Oil from CO2
Audi has a pilot plant in Dresden, Germany, operated by clean tech company Sunfire, producing 160 litres of synthetic diesel per day.
Clean electricity splits water into oxygen and hydrogen using reversible electrolysis.
Carbon dioxide is harvested from the atmosphere and converted to CO. This CO is reacted with hydrogen at high temperature and pressure, resulting in long-chain hydrocarbon compounds. They call it blue crude. It is refined to produce e-diesel.
Video of pilot plant.
Oil from plastic
7% of the world’s annual oil production is used to produce and manufacture plastic. The process is polymerisation of ethene and propene. Heat can reverse this process by breaking the bonds in a process known as thermal depolymerisation. (depolymerization)
Polyethylene, polystyrene and polypropylene can be decomposed by heating (pyrolysis). The vapour can be burnt as a gas or condensed as an oil. This oil can be separated by distillation into petrol / gasoline, kerosene, diesel and heavy oil.
Blest, a Japanese company has developed a series of small machines for this process. An electric element heats the plastic to produce the vapour which is condensed by bubbling through water.
One kilogram of plastic produces almost one litre of oil. To convert that amount takes about 1 kwh of electricity.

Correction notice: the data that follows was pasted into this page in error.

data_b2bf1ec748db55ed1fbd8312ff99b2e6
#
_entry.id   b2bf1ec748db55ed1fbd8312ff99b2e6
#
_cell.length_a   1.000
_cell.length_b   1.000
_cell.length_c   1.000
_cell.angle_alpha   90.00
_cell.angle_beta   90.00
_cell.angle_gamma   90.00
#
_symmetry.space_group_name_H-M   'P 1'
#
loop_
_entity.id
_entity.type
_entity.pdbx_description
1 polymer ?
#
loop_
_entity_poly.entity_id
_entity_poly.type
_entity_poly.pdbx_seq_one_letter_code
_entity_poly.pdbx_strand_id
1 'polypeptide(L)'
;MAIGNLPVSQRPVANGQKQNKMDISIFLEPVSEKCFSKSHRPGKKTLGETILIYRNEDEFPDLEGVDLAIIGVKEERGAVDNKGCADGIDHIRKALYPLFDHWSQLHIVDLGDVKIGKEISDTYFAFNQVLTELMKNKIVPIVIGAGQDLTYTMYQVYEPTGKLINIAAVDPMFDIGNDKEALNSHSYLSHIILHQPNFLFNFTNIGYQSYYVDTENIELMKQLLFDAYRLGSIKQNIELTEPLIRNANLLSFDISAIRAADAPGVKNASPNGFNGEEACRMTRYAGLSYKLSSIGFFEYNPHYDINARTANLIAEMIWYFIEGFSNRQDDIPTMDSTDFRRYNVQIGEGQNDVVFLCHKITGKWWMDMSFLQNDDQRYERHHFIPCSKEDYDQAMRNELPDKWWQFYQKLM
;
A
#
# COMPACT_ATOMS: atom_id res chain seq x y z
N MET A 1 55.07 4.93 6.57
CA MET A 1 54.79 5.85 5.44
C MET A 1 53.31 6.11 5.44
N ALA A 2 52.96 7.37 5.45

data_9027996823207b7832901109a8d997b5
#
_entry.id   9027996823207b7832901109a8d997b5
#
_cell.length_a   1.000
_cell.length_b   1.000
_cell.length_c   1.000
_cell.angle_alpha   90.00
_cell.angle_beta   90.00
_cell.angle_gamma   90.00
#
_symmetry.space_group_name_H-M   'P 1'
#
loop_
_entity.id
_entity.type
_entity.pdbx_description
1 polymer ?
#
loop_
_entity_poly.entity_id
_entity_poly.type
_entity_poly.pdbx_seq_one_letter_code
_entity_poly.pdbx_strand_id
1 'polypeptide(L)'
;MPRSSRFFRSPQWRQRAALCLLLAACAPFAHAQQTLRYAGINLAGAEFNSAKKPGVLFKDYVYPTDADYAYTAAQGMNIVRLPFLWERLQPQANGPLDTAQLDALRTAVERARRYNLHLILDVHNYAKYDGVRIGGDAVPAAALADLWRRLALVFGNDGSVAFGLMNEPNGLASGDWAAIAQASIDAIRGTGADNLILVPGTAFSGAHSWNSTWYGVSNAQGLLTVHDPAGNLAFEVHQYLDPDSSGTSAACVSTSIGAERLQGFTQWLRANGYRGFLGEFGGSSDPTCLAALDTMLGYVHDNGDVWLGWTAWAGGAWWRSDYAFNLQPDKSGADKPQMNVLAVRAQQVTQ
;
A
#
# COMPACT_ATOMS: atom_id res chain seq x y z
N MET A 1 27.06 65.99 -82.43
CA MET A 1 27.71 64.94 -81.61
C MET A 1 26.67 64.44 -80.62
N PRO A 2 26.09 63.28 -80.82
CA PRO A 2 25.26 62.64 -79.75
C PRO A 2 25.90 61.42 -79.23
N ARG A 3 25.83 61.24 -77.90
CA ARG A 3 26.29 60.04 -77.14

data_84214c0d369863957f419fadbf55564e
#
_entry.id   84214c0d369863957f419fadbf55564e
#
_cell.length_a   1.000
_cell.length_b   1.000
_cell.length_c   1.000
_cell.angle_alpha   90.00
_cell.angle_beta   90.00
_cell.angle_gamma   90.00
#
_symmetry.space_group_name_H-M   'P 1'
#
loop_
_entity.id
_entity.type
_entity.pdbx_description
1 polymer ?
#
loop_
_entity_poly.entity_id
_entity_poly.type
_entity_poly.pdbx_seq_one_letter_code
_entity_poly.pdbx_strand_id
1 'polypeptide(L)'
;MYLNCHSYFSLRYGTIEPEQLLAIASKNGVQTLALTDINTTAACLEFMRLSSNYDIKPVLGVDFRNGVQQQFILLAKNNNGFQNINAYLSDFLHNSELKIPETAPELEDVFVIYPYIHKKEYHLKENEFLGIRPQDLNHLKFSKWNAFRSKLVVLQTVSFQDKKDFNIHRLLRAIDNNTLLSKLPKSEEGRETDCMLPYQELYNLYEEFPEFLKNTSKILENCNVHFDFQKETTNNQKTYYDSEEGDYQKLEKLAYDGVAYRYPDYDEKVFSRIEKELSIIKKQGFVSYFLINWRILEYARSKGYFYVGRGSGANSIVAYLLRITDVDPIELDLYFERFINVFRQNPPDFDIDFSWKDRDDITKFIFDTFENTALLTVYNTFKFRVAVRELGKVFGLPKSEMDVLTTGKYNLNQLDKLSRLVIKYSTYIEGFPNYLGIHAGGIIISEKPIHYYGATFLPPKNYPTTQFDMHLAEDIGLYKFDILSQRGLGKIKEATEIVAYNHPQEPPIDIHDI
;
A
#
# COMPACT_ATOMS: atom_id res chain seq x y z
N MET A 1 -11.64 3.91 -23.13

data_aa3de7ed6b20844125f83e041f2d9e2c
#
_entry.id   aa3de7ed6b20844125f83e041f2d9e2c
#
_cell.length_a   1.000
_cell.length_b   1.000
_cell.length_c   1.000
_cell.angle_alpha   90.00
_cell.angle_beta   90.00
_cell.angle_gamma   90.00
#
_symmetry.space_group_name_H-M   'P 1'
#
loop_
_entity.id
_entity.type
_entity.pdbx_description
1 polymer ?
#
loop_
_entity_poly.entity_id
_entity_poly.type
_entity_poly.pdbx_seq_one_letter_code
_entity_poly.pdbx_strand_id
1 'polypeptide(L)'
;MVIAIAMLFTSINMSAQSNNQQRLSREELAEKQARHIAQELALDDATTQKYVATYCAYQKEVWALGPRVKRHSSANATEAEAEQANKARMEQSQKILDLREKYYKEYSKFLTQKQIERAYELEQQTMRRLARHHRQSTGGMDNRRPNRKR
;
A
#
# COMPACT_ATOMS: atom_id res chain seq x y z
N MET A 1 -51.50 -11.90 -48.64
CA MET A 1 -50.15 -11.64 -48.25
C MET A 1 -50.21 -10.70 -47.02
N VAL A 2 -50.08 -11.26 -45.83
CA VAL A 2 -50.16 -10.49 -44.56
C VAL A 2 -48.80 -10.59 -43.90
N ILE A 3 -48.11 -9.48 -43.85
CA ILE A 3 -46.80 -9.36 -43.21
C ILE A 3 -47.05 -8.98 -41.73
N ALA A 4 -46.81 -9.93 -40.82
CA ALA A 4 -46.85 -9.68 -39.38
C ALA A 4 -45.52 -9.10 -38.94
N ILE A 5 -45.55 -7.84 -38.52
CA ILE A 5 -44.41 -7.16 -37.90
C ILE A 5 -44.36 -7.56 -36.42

There are other companies converting plastics into oil on a larger scale:
Solar heat could be used for the process.
Japanese 'Blest Machine' recycles plastic into oil at home
Plastic to oil fantastic
Agri- Plas ships first batches of crude oil to refinery
Is Plastic-to-Oil For Real?
Tomorrow’s fill-up could come from plastic waste
Thermal depolymerisation in hot water
If you take any organic waste, medical waste, tyres, plastic, or sewage sludge, and put it in hot water under pressure for the right time, it will convert to oil, gas and char. The claim is that only 15% of the waste's energy goes into powering the process.
The process is called hydrous pyrolysis and is thought to mimic the way oil was made underground.
Under pressure and heat, long chain polymers of hydrogen, oxygen, and carbon decompose into short-chain petroleum hydrocarbons with a maximum length of around 18 carbons.
The Hydro Thermal Upgrading (HTU) process uses superheated water to produce oil from domestic waste.
In Missouri 200 tonnes of turkey waste from a food factory is converted to 20 tonnes of oil every day.
Changing World Technologies claim to convert turkey waste at a cost of $0.30 /KG, and tyres cost $0.20/KG of oil produced.
Unfortunately the company has filed for bankruptcy with losses of $118 million.